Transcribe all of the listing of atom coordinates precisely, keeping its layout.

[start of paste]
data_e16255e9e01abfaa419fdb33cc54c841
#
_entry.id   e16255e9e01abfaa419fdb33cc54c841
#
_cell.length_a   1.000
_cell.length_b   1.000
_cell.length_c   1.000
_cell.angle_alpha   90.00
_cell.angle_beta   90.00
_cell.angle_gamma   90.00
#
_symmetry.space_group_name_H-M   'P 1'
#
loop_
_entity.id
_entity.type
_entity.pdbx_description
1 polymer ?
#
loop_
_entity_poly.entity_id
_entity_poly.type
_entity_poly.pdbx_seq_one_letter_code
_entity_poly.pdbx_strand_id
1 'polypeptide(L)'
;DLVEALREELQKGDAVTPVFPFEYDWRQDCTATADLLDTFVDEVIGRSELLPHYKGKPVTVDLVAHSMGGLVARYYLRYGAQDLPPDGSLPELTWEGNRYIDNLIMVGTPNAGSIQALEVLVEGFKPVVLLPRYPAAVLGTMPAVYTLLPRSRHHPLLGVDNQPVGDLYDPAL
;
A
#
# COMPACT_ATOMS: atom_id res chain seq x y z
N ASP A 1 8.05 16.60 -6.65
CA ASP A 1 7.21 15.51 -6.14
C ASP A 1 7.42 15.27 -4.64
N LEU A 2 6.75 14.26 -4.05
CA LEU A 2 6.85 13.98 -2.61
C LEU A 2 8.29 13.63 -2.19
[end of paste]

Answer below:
data_e16255e9e01abfaa419fdb33cc54c841
#
_entry.id   e16255e9e01abfaa419fdb33cc54c841
#
_cell.length_a   1.000
_cell.length_b   1.000
_cell.length_c   1.000
_cell.angle_alpha   90.00
_cell.angle_beta   90.00
_cell.angle_gamma   90.00
#
_symmetry.space_group_name_H-M   'P 1'
#
loop_
_entity.id
_entity.type
_entity.pdbx_description
1 polymer ?
#
loop_
_entity_poly.entity_id
_entity_poly.type
_entity_poly.pdbx_seq_one_letter_code
_entity_poly.pdbx_strand_id
1 'polypeptide(L)'
;DLVEALREELQKGDAVTPVFPFEYDWRQDCTATADLLDTFVDEVIGRSELLPHYKGKPVTVDLVAHSMGGLVARYYLRYGAQDLPPDGSLPELTWEGNRYIDNLIMVGTPNAGSIQALEVLVEGFKPVVLLPRYPAAVLGTMPAVYTLLPRSRHHPLLGVDNQPVGDLYDPAL
;
A
#
# COMPACT_ATOMS: atom_id res chain seq x y z
N ASP A 1 8.05 16.60 -6.65
CA ASP A 1 7.21 15.51 -6.14
C ASP A 1 7.42 15.27 -4.64
N LEU A 2 6.75 14.26 -4.05
CA LEU A 2 6.85 13.98 -2.61
C LEU A 2 8.29 13.63 -2.19